Aid Worries Cast A Shadow Over Millennium Goals

Dubai, Sept 21: | Updated: Sep 22 2003, 05:30am hrs
Cancuns reverberations are being felt in virtually all important areas covered in Fund-Bank meetings, including the level of funding necessary for achieving the Millennium Development Goals (MDGs). The World Bank on Sunday launched its latest World Development Report, whose theme is making services work for the poor, amidst concerns voiced by its top officials whether rich countries would step up the promised levels of aid from the present dismal levels of 0.2 per cent of GNP to a least 0.6 per cent of GNP.

No less than the World Banks president James Wolfensohn expressed nervousness that the failure of Cancun and failure of rich countries to deliver on aid had raised fresh uncertainties over the deal to step up development assistance by $16 billion over the next three years at Monterrey last year to realise the MDGs. MDGs include targets for the eradication of poverty and hunger; universal primary education; reduction of child mortality; improvements in maternal health, combating AIDS by 2015.

The latest WDR warns that broad improvements will not occur in human welfare unless poor people receive access to affordable, better quality services in health, education, water, sanitation and electricity. That without such improvements in services, freedom from illness and freedom from illiteracy will remain elusive objectives.

The reports central message indeed is to involve poor people in service delivery as key services often fail the poor and thereby imperil achieving the MDGs.

But such goals are also imperilled by the rich countries parsimony over aid levels. World Banks chief economist Nicholas Stern stated, at a press conference to launch the WDR, that while developing countries have created conditions where aid has never been more productive, the level of aid has never been lower. The latest WDR seeks to showcases where such resources can be used well, which indeed builds up a powerful argument about why additional resources are needed, as has been committed in Monterrey.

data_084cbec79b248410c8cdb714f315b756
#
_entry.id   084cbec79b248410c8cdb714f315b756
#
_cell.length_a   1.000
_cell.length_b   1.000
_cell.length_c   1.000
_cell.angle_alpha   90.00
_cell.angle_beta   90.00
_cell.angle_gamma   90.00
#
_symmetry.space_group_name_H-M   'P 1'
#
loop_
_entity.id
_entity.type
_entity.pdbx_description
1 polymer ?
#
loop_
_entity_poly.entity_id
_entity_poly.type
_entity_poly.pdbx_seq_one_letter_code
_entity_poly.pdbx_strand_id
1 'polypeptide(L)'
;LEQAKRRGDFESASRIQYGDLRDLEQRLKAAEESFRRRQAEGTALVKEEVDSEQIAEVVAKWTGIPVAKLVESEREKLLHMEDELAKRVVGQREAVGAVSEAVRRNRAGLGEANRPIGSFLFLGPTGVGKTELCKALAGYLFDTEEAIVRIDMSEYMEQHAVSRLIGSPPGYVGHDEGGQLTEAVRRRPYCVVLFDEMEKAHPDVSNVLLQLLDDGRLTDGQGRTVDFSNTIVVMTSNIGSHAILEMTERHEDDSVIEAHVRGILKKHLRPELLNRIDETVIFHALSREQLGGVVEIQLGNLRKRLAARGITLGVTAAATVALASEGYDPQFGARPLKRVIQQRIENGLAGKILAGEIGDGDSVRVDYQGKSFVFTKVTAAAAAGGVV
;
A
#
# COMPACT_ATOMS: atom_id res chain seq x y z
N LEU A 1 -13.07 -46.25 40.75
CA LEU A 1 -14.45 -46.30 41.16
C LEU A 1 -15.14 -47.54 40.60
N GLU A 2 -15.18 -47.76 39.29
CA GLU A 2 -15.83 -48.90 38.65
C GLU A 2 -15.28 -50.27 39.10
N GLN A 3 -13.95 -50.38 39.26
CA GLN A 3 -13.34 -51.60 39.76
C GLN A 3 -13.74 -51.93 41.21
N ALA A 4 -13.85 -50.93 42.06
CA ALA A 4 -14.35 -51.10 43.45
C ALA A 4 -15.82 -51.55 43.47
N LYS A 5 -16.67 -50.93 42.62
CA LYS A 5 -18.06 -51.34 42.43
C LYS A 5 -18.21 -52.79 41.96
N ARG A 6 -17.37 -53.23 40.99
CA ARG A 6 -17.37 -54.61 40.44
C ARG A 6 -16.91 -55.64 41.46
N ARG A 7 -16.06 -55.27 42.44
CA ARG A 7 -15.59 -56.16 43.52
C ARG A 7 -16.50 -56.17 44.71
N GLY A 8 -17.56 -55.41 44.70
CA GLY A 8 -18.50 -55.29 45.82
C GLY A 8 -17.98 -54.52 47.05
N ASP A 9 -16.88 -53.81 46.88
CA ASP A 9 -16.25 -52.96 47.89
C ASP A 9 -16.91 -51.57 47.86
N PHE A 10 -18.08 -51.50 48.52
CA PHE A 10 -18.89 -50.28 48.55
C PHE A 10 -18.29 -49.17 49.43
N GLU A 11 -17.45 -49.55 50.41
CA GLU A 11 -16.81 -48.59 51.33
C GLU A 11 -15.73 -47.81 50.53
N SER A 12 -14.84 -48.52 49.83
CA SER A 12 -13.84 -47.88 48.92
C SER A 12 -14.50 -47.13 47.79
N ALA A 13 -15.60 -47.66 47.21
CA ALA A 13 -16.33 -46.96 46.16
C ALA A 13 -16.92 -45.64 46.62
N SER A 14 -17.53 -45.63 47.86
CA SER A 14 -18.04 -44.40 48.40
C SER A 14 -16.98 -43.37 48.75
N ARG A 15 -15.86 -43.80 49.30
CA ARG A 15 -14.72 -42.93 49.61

The report, whose director is Shanta Devarajan, chief economist of the World Banks Human Development Network, documents three ways in which services can be improved. First, the increasing the participation of the poor. Secondly, by raising poor citizens voices. According to the report, service delivery surveys in Bangalore which showed poor people the quality of water, health, education and transport increased the demand for better public services. Thirdly, by penalising ineffective delivery. An important argument of the WDR is that there is no single template or formula to make services work better. So, there is no public versus private sector comparisons. There is no silver bullet, just the hard slog of reforming institutions and power relations. But the needs of the worlds poor are urgent. And services too often failed them. We must act now, states Devarajan. But the regrettable levels of aid by the rich countries indeed cast a long and troubled shadow over achieving objectives like the MDGs.